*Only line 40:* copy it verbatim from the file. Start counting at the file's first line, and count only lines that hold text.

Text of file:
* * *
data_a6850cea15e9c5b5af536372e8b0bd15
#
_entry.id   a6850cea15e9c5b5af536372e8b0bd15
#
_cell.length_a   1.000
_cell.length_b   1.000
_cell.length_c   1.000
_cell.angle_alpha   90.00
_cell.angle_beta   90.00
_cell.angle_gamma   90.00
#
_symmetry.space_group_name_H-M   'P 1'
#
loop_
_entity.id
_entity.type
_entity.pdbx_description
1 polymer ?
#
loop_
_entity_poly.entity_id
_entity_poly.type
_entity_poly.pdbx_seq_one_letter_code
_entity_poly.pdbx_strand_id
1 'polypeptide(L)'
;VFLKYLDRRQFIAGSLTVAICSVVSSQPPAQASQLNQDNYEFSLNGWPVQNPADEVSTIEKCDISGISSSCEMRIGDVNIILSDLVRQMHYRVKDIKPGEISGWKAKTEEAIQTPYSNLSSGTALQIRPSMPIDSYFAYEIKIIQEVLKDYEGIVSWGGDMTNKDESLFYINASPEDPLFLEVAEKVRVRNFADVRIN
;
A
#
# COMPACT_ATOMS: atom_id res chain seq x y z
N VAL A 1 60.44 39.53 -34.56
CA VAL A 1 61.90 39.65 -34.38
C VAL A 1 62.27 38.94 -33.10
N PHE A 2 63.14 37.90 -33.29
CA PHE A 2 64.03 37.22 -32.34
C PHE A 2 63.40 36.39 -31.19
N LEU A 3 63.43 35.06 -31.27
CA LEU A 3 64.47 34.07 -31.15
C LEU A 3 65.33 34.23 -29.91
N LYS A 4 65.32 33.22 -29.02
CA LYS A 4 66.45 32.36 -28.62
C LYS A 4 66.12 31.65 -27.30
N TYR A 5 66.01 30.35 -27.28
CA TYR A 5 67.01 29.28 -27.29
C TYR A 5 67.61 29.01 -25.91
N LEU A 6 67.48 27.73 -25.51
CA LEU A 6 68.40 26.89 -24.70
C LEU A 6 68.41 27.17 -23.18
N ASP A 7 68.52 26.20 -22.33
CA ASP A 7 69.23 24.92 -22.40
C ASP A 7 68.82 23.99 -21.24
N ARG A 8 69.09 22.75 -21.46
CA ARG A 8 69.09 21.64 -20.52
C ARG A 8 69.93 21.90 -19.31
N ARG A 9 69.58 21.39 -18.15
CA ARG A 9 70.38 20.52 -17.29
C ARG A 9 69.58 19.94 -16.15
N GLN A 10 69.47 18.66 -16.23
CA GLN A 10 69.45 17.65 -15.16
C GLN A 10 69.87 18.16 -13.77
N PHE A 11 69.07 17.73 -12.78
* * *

N LYS A 4 65.32 33.22 -29.02